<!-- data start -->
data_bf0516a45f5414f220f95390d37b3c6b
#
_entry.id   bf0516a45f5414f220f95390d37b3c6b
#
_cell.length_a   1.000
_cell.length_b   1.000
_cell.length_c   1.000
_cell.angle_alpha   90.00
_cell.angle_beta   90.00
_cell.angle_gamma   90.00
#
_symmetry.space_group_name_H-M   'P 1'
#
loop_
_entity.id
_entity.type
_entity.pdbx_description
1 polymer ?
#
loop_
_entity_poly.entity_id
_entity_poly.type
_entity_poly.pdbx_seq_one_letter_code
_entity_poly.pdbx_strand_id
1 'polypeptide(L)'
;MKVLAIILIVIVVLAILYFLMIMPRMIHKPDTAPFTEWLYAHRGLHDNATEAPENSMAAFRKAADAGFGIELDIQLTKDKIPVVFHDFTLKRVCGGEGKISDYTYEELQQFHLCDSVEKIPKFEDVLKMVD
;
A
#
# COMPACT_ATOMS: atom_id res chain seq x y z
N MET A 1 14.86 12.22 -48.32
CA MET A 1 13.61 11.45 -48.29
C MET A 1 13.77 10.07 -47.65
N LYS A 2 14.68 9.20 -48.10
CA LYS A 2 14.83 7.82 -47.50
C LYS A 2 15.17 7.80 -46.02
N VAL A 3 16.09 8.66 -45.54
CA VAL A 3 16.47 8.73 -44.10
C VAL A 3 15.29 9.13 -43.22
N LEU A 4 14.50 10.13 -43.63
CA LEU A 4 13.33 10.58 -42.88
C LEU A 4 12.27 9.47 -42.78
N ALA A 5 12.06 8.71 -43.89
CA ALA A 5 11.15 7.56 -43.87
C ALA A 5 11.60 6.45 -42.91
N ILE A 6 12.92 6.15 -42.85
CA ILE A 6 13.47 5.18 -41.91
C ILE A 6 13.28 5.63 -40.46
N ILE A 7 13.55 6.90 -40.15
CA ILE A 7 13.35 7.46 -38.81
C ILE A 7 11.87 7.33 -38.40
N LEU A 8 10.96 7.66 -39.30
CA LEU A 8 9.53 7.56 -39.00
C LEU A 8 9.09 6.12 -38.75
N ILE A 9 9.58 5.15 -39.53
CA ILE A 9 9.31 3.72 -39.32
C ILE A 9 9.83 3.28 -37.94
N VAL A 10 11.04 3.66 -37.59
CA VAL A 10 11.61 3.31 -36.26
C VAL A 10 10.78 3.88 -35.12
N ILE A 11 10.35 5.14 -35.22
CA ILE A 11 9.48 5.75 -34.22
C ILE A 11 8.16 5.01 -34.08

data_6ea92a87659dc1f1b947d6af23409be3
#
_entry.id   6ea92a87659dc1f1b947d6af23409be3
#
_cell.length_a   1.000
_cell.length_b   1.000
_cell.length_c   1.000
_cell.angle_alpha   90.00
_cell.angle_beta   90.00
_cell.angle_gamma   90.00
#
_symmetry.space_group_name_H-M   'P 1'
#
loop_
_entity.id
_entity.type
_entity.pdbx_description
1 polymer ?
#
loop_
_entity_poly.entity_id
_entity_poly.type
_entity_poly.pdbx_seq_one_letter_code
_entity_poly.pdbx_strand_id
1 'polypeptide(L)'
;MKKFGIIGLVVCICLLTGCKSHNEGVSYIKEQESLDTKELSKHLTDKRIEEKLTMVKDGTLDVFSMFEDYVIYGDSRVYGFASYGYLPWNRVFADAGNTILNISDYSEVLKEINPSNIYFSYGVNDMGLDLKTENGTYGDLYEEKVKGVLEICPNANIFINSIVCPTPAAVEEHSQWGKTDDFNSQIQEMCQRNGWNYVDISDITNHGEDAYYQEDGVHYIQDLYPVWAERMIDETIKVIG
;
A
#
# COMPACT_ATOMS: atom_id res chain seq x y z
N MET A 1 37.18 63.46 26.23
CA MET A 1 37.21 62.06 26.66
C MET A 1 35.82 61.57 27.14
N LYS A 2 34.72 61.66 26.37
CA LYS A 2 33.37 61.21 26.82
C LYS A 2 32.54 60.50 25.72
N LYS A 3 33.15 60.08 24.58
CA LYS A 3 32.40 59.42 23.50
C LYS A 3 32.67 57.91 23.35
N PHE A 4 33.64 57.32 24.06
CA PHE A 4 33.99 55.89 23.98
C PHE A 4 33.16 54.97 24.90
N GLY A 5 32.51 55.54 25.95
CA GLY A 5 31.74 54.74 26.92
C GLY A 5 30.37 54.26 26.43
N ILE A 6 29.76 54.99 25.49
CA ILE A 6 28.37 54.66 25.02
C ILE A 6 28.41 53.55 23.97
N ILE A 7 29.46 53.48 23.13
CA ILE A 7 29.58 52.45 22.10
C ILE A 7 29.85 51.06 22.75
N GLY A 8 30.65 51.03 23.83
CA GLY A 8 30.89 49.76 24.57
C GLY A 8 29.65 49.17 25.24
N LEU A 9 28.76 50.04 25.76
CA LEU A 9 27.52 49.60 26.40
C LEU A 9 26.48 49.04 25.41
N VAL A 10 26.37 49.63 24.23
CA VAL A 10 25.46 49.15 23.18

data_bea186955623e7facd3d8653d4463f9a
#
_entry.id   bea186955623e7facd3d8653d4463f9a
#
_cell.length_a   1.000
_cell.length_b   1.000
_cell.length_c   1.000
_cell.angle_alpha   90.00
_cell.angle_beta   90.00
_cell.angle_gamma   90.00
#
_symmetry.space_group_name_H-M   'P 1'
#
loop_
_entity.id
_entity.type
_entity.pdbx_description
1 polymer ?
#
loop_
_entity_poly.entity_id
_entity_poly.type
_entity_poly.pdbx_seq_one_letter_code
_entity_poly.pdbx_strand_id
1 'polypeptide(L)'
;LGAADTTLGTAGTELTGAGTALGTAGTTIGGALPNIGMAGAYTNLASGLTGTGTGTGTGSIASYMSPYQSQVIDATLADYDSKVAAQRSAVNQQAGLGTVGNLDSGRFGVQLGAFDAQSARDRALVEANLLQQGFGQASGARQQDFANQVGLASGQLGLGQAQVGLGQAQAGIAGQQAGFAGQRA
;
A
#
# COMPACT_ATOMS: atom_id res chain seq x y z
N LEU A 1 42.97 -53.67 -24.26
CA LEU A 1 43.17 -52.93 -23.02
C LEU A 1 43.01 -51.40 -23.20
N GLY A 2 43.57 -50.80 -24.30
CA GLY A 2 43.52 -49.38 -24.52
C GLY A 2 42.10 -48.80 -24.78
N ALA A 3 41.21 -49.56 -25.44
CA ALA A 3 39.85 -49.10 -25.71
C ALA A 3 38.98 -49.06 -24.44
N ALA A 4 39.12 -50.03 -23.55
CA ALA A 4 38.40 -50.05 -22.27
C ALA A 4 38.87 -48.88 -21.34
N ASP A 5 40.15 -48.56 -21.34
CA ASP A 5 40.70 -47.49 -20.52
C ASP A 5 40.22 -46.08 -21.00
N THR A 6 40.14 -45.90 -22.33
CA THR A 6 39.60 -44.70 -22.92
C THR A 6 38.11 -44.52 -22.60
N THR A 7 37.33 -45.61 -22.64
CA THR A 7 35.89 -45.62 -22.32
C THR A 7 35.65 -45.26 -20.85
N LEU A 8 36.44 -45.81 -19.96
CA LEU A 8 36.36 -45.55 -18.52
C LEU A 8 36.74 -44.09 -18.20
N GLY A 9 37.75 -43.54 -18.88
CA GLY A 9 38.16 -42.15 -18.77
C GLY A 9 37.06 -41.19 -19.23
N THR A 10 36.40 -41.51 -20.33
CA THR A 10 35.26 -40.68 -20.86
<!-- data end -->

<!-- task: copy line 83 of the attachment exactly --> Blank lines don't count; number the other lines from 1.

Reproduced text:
loop_